Sometimes we seem to lose perspective. This is when we need knowledge. Yet, handling knowledge is challenging.
Knowledge is insight. If I enter a dark room I will not be able to see or recognize anything. But as soon as the light is turned on I get insight into the reality of the room and can see and know what is before me and where I can move to. We receive knowledge when God brings light into our dark situations. Therefore, knowledge has to do with insight, understanding and sound judgment.
Proverbs 2:6: „For the Lord gives wisdom; from His mouth come knowledge and understanding”.
A while ago I talked to a young lady. She felt as if she had lost perspective. During the night she had a remarkably high number of dreams and assumed God wanted to speak to her. But what did these dreams mean? She would have preferred to hear my interpretations. Nevertheless, it is much better to ask the Lord for knowledge and insight which he loves to give. I have experienced frequently that God spoke through dreams or supernatural inspiration and subsequently also provided knowledge and insight to understand correctly what he had said. So I suggested that the young lady should ask God for knowledge and insight – and also for patience. If there is no knowledge initially, we may exercise patience. Not everything is obvious to us immediately. “Though we live forwards, we often understand life backwards” (Sören Kierkegaard).
Handling knowledge can be very challenging. There are two dangers to which especially spiritual leaders are susceptible. The first danger is that knowledge is lost. In Hosea 4:6 God speaks to the priests saying: “My people are destroyed for lack of knowledge. Because you have rejected knowledge, I also will reject you from being priest for me”. These are hard words. In ancient Israel the priests were among the spiritual leaders and were co-responsible for the spiritual well-being of the people. Yet, as soon as they disregarded God and his word they lost the knowledge and insight needed for their ministry. Jesus once said the following about the scribes and Pharisees who intended to adhere more to their own insights than to knowledge from God: “They are blind leaders of the blind” (Matthew 15:14). We need proper perspective and should desire knowledge and insight from God.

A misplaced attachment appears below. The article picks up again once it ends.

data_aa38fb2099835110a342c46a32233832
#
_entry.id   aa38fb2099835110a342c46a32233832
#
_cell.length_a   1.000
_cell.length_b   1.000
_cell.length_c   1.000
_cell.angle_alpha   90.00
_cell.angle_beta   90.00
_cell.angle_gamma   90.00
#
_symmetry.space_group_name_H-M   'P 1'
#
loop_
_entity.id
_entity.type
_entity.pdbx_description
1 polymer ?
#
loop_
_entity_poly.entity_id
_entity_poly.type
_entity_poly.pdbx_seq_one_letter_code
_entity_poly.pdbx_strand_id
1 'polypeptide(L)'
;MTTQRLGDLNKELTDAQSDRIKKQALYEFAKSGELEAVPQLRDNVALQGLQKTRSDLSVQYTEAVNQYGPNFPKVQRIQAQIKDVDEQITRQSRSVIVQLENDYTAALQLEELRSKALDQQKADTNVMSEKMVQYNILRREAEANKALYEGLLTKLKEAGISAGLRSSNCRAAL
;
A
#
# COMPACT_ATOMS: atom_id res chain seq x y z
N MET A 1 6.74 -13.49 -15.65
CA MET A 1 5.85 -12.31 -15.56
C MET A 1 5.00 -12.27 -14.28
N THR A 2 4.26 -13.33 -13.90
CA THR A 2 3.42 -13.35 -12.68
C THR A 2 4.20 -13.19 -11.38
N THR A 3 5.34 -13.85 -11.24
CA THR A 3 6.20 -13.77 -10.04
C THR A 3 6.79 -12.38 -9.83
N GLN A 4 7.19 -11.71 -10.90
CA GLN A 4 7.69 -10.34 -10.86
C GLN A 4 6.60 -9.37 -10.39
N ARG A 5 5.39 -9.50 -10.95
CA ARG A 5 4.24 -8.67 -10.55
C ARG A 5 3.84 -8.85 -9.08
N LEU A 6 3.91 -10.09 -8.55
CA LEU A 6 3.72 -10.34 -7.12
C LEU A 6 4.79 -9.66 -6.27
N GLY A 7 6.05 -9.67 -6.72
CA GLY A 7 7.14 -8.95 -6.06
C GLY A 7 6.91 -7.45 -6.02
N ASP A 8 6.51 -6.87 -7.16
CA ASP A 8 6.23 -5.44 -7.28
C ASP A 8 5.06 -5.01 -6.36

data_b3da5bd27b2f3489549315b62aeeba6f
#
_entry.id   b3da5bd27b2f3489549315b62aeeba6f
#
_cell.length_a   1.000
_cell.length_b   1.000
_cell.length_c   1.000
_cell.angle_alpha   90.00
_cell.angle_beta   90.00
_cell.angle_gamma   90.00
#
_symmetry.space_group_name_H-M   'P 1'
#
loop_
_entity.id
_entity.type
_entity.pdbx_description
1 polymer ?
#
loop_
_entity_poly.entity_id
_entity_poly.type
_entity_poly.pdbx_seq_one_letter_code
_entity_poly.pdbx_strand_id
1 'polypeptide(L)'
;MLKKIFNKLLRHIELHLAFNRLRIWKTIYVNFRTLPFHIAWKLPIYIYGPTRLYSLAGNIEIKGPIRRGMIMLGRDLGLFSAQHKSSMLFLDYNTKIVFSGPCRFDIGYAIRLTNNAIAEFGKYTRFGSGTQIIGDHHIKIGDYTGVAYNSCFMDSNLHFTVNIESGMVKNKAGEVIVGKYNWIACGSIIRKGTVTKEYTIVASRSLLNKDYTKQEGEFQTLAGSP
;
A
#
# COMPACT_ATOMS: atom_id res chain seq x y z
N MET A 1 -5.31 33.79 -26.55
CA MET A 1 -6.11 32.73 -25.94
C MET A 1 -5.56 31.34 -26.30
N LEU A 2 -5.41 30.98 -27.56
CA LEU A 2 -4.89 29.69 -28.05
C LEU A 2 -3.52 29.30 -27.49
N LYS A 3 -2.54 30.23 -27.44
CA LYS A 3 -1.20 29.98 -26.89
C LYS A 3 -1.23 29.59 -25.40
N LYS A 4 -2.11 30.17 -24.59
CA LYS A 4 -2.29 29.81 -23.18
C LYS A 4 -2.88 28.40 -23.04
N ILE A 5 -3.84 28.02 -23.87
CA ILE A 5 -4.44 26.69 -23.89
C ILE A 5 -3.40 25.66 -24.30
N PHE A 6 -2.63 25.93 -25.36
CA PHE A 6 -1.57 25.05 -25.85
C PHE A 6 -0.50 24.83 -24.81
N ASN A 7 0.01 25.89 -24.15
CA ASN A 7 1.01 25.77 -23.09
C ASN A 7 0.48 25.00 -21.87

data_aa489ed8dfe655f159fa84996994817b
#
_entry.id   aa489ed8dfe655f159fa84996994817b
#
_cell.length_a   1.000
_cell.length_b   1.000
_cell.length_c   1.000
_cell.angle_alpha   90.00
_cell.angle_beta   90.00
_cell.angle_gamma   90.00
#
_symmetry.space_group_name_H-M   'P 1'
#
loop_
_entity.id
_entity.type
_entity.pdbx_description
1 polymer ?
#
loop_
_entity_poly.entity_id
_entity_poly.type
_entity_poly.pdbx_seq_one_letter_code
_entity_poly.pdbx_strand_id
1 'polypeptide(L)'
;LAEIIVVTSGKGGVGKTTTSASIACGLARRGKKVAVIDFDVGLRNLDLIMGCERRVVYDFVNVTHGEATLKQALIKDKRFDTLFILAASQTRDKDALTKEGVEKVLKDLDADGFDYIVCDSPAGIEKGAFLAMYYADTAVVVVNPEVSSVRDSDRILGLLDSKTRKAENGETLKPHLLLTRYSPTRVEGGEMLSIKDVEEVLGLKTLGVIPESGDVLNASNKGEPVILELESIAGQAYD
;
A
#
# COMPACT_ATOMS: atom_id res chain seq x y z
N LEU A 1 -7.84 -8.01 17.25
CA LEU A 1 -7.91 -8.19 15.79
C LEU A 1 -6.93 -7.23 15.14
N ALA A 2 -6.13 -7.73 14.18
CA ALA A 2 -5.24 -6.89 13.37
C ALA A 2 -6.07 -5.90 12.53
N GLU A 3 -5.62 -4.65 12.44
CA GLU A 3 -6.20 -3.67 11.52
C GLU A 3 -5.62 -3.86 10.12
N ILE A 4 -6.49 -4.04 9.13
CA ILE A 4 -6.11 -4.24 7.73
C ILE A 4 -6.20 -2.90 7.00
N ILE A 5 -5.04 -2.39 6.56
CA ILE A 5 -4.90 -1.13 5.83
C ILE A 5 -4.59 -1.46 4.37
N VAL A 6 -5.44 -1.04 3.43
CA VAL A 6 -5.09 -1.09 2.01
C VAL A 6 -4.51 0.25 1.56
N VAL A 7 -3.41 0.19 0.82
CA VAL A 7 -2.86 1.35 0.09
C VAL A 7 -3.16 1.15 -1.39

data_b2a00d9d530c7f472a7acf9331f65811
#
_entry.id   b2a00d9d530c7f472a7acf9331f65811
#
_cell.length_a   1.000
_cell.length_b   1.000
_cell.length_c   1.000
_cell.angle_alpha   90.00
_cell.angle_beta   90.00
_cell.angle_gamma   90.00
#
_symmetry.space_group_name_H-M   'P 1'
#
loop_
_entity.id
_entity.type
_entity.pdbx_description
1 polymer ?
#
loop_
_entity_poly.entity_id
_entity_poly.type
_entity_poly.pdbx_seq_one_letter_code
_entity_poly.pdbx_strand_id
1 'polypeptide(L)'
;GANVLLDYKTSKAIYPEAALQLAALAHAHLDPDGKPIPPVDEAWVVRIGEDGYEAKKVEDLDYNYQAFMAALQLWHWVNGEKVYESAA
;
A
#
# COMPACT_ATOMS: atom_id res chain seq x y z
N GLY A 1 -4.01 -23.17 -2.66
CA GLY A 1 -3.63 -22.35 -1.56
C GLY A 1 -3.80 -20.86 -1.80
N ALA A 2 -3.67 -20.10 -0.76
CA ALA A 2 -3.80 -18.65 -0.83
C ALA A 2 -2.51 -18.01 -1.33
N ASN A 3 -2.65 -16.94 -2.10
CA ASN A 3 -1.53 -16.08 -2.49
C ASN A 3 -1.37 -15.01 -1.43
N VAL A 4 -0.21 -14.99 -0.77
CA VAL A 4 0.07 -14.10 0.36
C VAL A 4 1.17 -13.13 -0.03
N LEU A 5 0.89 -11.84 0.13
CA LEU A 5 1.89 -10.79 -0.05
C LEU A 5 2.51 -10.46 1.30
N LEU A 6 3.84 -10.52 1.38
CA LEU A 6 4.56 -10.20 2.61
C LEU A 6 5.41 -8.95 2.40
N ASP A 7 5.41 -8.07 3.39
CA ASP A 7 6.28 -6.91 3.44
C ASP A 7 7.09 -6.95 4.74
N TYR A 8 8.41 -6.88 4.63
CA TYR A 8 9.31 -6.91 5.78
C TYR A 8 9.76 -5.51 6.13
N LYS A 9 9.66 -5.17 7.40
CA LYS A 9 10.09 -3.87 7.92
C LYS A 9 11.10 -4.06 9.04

The second danger is the very opposite: Thinking to have gained exceptionally much knowledge, since knowledge can puff up (1 Corinthians 8:1). When the first Christian churches were formed there were many false teachers spreading very peculiar insights. Many of these odd teachings were summarized under the Greek general term gnosis (“knowledge”). Paul warned of these so called Gnostics who caused confusion with their secret special insights: “Avoid the profane and idle babblings and contradictions of what is falsely called knowledge” (1 Timothy 6:20). Again, these are hard words, but they protect us from trying to promote special insights and knowledge and from becoming presumptuous.
Focused on Christ
Knowledge in itself is not dangerous, but that what can be made out of it is. Even the best food can cause suffering. Therefore, Christ must be our focus. In Colossians 2:3 it says that in him “are hidden all the treasures of wisdom and knowledge”. We find real knowledge when we seek Christ and have fellowship with him. He will also teach us how to handle it adequately.